In Sanctuary, the evident impermanence of the sets gives way to the slower impermanence of the Eternal City. Modern apartment blocks lurk over the shoulder of cardboard temples, and non-Romans may have moments of doubt as to whether some of the Roman buildings in Cinecittà are faked for film or are real remains seen beyond the borders of the studios. I found myself reminded of the hymn where John Wesley paraphrases Psalm 90: “A thousand ages in Thy sight are like an evening gone”. Cinecittà was itself founded on imperial ambitions, those of Mussolini, only marginally different to those of the original imperial Rome. It is in the nature of cinema that the great monuments of Cinecittà – Roman Holiday among them – will remain long after the sets have rotted. So Crewdson is not merely showing the veneer-thin nature of illusion in cinema; he’s making us see that a long enough time-scale will reduce any grandeur to veneer.
The photographs of the sets sometimes look like that view – also fairly standard among photographers – of the reverse of advertising hoardings. Is Crewdson merely saying again that films deal in illusion, or is he saying that we all deal in illusion all the time and films merely point that out? A gondola is parked high and dry in a ruinous set which might once have stood for Venice. Only sidle your eyes to the right and faded false nineteenth century lettering on a wall says PIER 12. ROBERTS FREIGHT. SWIFTSURE EXPRESSLINES. It may have served for Venice once, but it also served for Scorsese’s Gangs of New York.
Crewdson points out set-built shop fronts in different languages on either side of the same street, but you can do that in any capital city in the world. It’s the twenty-first century, after all. We’re all anachronistic all the time. Then he finds two trees built into a set, to support a large archway (apparently) in nineteenth century Paris. Living trees, more reliable than scaffolding. And to make what? Atget’s Paris, or Marville’s, itself a faded memory wiped away by town planning. One splendidly cloacal street could easily be real; others could only be sets. Four oil drums lurk in a nineteenth century American street. Fantastic: Theodore Dreiser powered by 4-wheel drive !
If you visit gothic cathedrals, or National Trust houses in the UK or their equivalents elsewhere, you often find builders’ materials and their paraphernalia heaped in just the way Crewdson has found in Cinecittà. The real past is constantly remade, constantly refitted to the present, and perhaps somehow made marginally less real in the process. David Lowenthal wrote a magnificent book – The Past is a Foreign Country – to show just that process, and Robert Polidori has been photographing the remaking of Versailles for nearly thirty years to show much same thing. These are studies of the real underpinnings of illusion which call into question even some of the illusory underpinnings of our reality. It makes wonderfully rich and complex subject matter, and has been handled with a deftness that is agreeably undeclamatory, even modest.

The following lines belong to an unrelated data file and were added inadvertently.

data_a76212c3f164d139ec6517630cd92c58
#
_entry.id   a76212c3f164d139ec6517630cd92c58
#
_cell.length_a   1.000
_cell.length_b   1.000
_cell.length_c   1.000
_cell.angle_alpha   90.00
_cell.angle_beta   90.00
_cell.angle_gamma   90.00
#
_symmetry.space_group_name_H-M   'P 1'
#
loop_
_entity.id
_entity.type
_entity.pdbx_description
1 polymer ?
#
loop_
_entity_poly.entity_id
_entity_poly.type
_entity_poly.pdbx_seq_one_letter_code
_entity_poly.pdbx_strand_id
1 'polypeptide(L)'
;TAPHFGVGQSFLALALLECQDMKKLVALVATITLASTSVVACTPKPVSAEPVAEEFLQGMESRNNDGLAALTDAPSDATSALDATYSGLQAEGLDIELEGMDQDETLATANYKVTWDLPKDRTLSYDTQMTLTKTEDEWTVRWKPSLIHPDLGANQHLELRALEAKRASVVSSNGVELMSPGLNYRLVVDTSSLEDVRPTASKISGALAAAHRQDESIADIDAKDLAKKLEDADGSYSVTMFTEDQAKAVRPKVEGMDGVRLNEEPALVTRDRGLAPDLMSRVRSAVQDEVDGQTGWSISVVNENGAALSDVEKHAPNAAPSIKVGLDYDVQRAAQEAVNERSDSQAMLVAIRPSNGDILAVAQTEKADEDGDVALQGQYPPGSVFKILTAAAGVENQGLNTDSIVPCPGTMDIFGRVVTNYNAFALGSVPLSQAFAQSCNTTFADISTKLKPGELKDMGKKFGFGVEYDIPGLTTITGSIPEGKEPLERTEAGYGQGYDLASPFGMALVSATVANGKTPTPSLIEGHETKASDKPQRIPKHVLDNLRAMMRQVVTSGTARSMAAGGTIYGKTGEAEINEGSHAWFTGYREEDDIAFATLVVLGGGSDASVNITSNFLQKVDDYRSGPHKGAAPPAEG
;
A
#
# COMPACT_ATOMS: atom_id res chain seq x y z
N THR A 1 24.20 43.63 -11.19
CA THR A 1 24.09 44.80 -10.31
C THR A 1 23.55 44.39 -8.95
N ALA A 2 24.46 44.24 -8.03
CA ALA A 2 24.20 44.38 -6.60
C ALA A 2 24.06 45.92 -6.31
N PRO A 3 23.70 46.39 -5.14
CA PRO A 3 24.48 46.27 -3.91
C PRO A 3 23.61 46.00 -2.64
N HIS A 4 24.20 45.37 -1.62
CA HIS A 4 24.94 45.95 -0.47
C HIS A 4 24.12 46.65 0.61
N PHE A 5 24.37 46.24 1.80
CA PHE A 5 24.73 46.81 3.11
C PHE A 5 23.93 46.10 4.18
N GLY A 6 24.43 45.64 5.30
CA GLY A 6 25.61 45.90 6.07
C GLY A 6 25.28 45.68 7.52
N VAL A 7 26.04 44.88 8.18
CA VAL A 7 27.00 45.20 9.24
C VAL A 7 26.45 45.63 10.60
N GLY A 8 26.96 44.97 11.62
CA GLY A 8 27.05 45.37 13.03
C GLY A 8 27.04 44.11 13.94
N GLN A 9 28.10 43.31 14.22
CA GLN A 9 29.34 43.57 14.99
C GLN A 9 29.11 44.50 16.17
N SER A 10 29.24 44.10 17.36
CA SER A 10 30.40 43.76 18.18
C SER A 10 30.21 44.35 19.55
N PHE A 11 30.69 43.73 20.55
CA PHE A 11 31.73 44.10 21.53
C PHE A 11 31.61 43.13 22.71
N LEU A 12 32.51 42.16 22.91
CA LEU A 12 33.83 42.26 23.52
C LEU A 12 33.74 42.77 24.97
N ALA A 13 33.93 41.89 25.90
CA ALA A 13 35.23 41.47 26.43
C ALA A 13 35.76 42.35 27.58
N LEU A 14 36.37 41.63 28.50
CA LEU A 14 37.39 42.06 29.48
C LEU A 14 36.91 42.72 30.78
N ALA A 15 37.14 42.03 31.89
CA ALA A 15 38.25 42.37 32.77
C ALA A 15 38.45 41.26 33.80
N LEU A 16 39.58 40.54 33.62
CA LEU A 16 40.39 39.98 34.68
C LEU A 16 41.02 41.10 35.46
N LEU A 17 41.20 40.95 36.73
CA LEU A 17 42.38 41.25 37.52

In the middle of all this thinking about illusion and unmasking it, we should have no illusions ourselves. Crewdson found a spurious poster on the wall of one of the Roman sets: a gloriously absurd farrago of impossible Latin. I notice that in the catalogue it has been digitally scrubbed a little as compared to the exhibition print, to make the words are less legible. In the end, Crewdson is in that same business, too, of rewriting and remaking.
At the very end of the show we finally find a person. Two people, actually. A security guard lady in a glazed box at the entrance to Cinecittà admits a car (a 2.0 litre Alfa Romeo Alfetta, the most unremarkable of ordinary Roman saloons). The driver is unidentifiable, although we have his licence number: 26993F. A careful light that does not reach outside lights the security lady from within her box. It’s Edward Hopper lighting, the scrupulously deliberate lighting of Henri Alekan. We recognise her with relief, at last. She’s a Crewdson.